A draft concept timetable is set out below.
Such a timetable needs to be refined. Railcars or multiple units would be able to provide a far more efficient option, with faster acceleration and a less resource-intensive use of the Otira Tunnel than the current train service. A regular timetable across the day with sufficient capacity so that bookings would not be required, but smaller trains could be used, would be ideal to enable recreation opportunities.
By enabling rail access to the conservation areas, Arthurs Pass National Park and the Korowai / Torlesse Tussocklands Park could become important examples of a more sustainable approach to managing visitors to conservation areas and encouraging responsible recreational opportunities.
I propose to bring a petition to Ecan:
“We petition Environment Canterbury to implement passenger rail services between Christchurch and recreation opportunities in Korowai/Torlesse Tussocklands Park and Arthur’s Pass National Park with
–frequent daily departures;
–multiple stops along the route at recreation access points; and
–affordable fares for locals.”
I would appreciate feedback on the wording of the petition and the draft concept. Initially, for example, a service between Christchurch and Arthur’s Pass may be more achievable, so that the high-risk passage through the Otira Tunnel is avoided.
While Canterbury is an obvious candidate of connecting rail and recreation, other areas in New Zealand would benefit from a similar approach. In Dunedin the Taieri Gorge Railway Line has been mothballed, although limited services have now resumed. It is unlikely that it will open as a line for international tourism, at least in the medium term. This can be used as an opportunity to set up an environmentally sustainable rail service to access recreation opportunities and slowly develop an operation that can also grow into a more sustainable tourism offering. This would require the development of walking and cycling tracks in the Taieri Gorge. Regular services could also contribute to a greater local economy in Middlemarch, together with good access to the Otago Rail Trail.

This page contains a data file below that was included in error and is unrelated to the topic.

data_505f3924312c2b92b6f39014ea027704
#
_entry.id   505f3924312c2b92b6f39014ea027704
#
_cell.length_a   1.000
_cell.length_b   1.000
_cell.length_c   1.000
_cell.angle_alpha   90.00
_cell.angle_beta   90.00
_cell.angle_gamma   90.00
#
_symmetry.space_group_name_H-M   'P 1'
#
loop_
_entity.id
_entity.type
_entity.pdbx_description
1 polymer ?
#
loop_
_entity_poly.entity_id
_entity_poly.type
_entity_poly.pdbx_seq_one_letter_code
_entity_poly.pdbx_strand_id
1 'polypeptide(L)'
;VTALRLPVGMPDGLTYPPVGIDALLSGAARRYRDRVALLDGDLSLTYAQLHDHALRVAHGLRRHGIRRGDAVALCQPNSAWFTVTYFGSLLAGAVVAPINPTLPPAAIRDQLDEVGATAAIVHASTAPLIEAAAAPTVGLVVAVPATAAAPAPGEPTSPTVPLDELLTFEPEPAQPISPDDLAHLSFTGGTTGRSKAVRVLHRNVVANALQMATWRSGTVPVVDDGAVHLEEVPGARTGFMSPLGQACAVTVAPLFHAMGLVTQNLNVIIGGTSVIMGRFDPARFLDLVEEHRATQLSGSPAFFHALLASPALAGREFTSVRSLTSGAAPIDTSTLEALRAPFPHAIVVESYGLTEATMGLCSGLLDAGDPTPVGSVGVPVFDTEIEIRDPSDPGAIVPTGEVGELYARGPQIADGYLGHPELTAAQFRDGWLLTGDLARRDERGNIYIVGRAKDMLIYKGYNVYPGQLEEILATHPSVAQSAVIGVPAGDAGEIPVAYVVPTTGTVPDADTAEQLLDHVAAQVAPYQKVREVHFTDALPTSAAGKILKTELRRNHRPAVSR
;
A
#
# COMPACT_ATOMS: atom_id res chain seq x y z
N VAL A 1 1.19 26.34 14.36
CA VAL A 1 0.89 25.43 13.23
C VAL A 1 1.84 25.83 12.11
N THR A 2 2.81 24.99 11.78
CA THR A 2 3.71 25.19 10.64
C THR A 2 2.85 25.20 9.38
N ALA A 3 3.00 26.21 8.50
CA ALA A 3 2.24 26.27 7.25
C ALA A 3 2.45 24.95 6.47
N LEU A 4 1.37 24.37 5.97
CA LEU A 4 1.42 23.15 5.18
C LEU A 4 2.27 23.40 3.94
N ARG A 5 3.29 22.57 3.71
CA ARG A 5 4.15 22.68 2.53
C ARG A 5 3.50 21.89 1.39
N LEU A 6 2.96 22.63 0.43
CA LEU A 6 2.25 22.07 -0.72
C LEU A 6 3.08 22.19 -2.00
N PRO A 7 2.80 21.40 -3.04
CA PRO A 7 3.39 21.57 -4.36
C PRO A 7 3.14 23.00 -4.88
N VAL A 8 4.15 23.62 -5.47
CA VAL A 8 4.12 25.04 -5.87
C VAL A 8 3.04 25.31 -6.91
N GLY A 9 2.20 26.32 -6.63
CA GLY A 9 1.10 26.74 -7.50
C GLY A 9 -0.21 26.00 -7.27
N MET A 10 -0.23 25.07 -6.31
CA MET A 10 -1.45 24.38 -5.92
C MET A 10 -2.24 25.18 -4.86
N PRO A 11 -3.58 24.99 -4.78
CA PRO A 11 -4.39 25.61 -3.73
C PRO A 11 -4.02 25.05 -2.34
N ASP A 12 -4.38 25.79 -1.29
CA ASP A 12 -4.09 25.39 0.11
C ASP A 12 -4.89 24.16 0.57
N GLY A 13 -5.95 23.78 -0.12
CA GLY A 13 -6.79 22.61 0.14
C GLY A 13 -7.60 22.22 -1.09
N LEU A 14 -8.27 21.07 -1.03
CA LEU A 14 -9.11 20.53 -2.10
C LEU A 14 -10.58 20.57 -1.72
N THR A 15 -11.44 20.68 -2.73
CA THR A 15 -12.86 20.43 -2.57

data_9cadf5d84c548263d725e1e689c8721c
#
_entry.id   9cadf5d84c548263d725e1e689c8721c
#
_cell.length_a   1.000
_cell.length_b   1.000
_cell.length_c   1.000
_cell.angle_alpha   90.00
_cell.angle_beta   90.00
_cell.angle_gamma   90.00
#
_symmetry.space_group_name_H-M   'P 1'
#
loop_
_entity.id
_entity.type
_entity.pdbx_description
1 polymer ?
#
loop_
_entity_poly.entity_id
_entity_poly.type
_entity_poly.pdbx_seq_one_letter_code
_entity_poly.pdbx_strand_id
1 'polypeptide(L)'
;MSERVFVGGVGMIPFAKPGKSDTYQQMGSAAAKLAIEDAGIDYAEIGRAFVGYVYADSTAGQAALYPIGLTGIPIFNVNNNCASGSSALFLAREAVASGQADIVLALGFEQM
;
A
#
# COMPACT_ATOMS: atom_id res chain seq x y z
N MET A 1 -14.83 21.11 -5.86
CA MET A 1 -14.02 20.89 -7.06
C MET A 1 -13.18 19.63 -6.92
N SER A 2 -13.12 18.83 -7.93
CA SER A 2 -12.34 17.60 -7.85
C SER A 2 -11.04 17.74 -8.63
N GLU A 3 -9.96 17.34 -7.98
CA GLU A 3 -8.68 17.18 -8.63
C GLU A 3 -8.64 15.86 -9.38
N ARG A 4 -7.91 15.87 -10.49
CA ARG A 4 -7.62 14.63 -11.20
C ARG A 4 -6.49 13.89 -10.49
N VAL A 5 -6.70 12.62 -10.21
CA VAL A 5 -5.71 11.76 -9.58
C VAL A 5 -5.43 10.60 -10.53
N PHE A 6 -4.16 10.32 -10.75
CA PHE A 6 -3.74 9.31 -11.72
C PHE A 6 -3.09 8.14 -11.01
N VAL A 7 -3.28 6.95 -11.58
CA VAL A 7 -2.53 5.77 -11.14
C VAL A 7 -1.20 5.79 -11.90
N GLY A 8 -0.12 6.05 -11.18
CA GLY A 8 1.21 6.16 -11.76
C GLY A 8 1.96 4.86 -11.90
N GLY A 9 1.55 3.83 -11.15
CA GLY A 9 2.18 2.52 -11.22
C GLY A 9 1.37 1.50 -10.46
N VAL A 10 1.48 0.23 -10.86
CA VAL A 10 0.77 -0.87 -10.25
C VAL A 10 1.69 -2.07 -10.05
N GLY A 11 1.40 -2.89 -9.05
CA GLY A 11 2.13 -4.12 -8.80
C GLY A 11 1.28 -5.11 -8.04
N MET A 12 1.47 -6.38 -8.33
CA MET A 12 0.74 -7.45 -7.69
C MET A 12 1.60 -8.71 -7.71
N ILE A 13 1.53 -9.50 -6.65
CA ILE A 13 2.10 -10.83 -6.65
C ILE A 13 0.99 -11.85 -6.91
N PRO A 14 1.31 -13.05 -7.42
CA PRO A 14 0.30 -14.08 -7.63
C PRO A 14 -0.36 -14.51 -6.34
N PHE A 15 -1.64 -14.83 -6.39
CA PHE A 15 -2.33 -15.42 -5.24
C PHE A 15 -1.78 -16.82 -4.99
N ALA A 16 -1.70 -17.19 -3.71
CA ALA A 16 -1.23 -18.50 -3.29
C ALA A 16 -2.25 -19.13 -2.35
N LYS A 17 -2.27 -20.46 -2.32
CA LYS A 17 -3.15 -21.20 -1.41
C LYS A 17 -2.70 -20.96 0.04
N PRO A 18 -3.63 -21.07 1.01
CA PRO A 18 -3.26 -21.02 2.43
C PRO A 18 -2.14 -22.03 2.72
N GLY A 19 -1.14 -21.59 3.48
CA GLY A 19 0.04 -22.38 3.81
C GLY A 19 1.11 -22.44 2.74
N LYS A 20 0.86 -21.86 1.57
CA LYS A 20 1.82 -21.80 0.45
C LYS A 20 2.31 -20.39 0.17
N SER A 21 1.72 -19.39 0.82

There are other possibilities of using rail to connect to recreation opportunities in New Zealand, though these would be further away from major cities. They would nevertheless allow people from provincial centres to access recreation opportunities and provide more sustainable tourism opportunities for domestic and international visitors. The route between Napier and Gisborne, particularly Wairoa and Gisborne provides many potential recreation opportunities. This area is currently mainly used for forestry, but it offers great opportunities for sustainable, domestic recreation and tourism that can grow to also incorporate international tourism. It would require several new tracks both for walking and mountain biking.
The area between Stratford and Taumarunui and on to National Park might also serve as a recreation area with rail connection.
I have not explored the landholding and leaseholding arrangements in these areas to ascertain how feasible such combined recreational and transport opportunities are.